In Mixed Ruling for NCLA Clients, District Judge Says CFPB Rule Does Not Apply in Sixth Circuit

The Property Management Connection, LLC, et al. v. Dave Uejio, Consumer Financial Protection Bureau, et al.

Washington, District of Columbia, UNITED STATES


Washington, D.C., May 17, 2021 (GLOBE NEWSWIRE) -- The New Civil Liberties Alliance is celebrating a partial win for housing providers in Kentucky, Michigan, Ohio, and Tennessee. The U.S. District Court for the Middle District of Tennessee indicated after hours on Friday that an Interim Final Rule issued by the Consumer Financial Protection Bureau (CFPB) does not apply in the Sixth Circuit according to its own terms. The decision effectively shields housing providers in these states who, under the CFPB Rule, otherwise would face liability if they failed to make false and misleading statements to delinquent tenants facing eviction.

NCLA, a nonpartisan, nonprofit civil rights group, represents The Property Management Connection, attorney Gordon Schoeffler, and the National Association of Residential Property Managers in a challenge against CFPB’s Interim Final Rule, Debt Collection Practices in Connection With the Global COVID-19 Pandemic. The Rule, implemented May 3, 2021, without public comment, required that anyone who seeks to collect unpaid residential rent must falsely inform tenants subject to eviction, in writing, that they are entitled to protection under the unlawful nationwide Halt Order on evictions issued by the Centers for Disease Control and Prevention (CDC).  

On September 1, 2020, CDC issued its nationwide eviction moratorium. Since then, the Halt Order has been successfully challenged across the country, notably in the Sixth Circuit case Tiger Lily, LLC, et al. v. HUD, et al., in which NCLA filed an amicus brief. CFPB disclaimed the Sixth Circuit’s Tiger Lily decision as not being “a binding Circuit decision on the merits of the case.” But the Sixth Circuit did not equivocate; a panel of judges held in a published opinion that Congress did not “grant the CDC the power it claims” underlying the Halt Order. In its decision, the U.S. District Court for the Middle District of Tennessee said Tiger Lily is binding precedent. Hence, neither the CDC Halt Order nor the CFPB Rule applies to the Plaintiffs or to any other person in the four states that comprise the Sixth Circuit.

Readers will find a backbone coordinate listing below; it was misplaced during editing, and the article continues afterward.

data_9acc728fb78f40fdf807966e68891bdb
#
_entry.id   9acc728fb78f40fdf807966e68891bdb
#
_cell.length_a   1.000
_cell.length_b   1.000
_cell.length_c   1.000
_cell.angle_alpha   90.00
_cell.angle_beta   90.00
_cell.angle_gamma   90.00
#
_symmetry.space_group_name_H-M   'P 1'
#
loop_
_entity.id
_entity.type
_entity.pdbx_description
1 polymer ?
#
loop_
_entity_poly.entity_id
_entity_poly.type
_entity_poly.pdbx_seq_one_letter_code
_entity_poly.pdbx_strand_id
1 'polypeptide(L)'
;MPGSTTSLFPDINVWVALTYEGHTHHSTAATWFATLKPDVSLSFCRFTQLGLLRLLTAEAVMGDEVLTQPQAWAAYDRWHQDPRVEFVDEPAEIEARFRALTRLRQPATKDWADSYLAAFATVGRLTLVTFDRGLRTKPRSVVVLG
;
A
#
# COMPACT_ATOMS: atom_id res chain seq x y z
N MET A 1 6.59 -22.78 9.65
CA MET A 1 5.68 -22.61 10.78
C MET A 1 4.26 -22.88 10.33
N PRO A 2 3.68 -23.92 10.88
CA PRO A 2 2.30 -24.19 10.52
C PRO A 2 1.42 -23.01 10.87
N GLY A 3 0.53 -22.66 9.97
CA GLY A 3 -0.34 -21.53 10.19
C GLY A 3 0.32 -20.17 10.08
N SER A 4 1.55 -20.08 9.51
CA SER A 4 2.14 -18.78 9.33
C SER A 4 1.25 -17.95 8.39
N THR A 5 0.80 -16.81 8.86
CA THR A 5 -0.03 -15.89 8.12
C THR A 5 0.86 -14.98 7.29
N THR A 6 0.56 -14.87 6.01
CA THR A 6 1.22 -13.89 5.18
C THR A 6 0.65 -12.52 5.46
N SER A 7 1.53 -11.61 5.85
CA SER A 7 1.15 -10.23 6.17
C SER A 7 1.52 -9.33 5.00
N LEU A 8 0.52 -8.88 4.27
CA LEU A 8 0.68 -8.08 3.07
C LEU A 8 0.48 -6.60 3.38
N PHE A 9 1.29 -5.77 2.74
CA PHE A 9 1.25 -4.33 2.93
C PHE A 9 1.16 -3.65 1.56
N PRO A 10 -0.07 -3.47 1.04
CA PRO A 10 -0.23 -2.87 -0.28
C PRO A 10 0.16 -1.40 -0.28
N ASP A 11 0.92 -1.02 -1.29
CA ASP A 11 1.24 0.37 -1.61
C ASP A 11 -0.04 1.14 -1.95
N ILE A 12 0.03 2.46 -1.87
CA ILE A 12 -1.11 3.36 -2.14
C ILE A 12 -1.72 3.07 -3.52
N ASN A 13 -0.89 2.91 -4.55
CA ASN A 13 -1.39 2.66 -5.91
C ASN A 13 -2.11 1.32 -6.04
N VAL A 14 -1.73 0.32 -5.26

Under the CDC Order, housing providers cannot obtain evictions, but if they default on their mortgages and lose their properties, the banks can evict! CFPB put these housing providers in a further impossible position when the agency violated their First Amendment rights by ordering them to make false and inaccurate disclosures about the invalid Halt Order. CFPB chose to ignore the dilemma facing housing providers, but NCLA commends the District Court for righting this wrong in the Sixth Circuit. NCLA will move for summary judgment and seek a final declaratory ruling, to protect all housing providers from the CFPB Rule.

NCLA released the following statements:

“While CFPB has insisted that housing providers within the Sixth Circuit are bound to make false statements to tenants about an invalid eviction moratorium, the District Court resoundingly rejected that idea and declared the Rule inapplicable within this jurisdiction. The District Court also encouraged other courts to follow its lead in rejecting CFPB’s lawless power grab.”
Caleb Kruckenberg, Litigation Counsel, NCLA

 “CFPB cannot make people lie about the unlawful actions of the CDC in the Sixth Circuit. Soon, if agencies are held to their lawful scope, it won’t be able to do so in the other circuits either.”    
John Vecchione, Senior Litigation Counsel, NCLA

For more information visit the case page here.

ABOUT NCLA

NCLA is a nonpartisan, nonprofit civil rights group founded by prominent legal scholar Philip Hamburger to protect constitutional freedoms from violations by the Administrative State. NCLA’s public-interest litigation and other pro bono advocacy strive to tame the unlawful power of state and federal agencies and to foster a new civil liberties movement that will help restore Americans’ fundamental rights.

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